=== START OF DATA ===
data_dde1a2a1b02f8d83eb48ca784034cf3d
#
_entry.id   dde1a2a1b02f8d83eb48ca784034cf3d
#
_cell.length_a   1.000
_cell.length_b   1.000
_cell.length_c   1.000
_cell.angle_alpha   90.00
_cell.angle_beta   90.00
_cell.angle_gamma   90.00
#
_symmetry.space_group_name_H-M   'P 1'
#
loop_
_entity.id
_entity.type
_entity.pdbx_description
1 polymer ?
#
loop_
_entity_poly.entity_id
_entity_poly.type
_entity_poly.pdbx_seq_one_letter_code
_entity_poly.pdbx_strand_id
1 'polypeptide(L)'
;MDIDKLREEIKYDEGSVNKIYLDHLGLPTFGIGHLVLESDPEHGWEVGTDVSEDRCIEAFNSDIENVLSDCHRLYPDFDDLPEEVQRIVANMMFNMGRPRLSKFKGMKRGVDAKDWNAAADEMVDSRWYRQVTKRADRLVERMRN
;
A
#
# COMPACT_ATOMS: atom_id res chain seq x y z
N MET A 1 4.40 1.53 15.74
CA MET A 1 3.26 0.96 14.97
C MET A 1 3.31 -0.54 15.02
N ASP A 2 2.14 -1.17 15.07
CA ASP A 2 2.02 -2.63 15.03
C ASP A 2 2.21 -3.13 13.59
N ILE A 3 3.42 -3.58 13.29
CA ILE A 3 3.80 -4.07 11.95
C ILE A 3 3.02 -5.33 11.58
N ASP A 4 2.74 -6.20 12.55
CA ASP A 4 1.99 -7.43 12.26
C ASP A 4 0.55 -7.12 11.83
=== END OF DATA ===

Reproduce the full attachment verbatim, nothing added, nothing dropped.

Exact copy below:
data_dde1a2a1b02f8d83eb48ca784034cf3d
#
_entry.id   dde1a2a1b02f8d83eb48ca784034cf3d
#
_cell.length_a   1.000
_cell.length_b   1.000
_cell.length_c   1.000
_cell.angle_alpha   90.00
_cell.angle_beta   90.00
_cell.angle_gamma   90.00
#
_symmetry.space_group_name_H-M   'P 1'
#
loop_
_entity.id
_entity.type
_entity.pdbx_description
1 polymer ?
#
loop_
_entity_poly.entity_id
_entity_poly.type
_entity_poly.pdbx_seq_one_letter_code
_entity_poly.pdbx_strand_id
1 'polypeptide(L)'
;MDIDKLREEIKYDEGSVNKIYLDHLGLPTFGIGHLVLESDPEHGWEVGTDVSEDRCIEAFNSDIENVLSDCHRLYPDFDDLPEEVQRIVANMMFNMGRPRLSKFKGMKRGVDAKDWNAAADEMVDSRWYRQVTKRADRLVERMRN
;
A
#
# COMPACT_ATOMS: atom_id res chain seq x y z
N MET A 1 4.40 1.53 15.74
CA MET A 1 3.26 0.96 14.97
C MET A 1 3.31 -0.54 15.02
N ASP A 2 2.14 -1.17 15.07
CA ASP A 2 2.02 -2.63 15.03
C ASP A 2 2.21 -3.13 13.59
N ILE A 3 3.42 -3.58 13.29
CA ILE A 3 3.80 -4.07 11.95
C ILE A 3 3.02 -5.33 11.58
N ASP A 4 2.74 -6.20 12.55
CA ASP A 4 1.99 -7.43 12.26
C ASP A 4 0.55 -7.12 11.83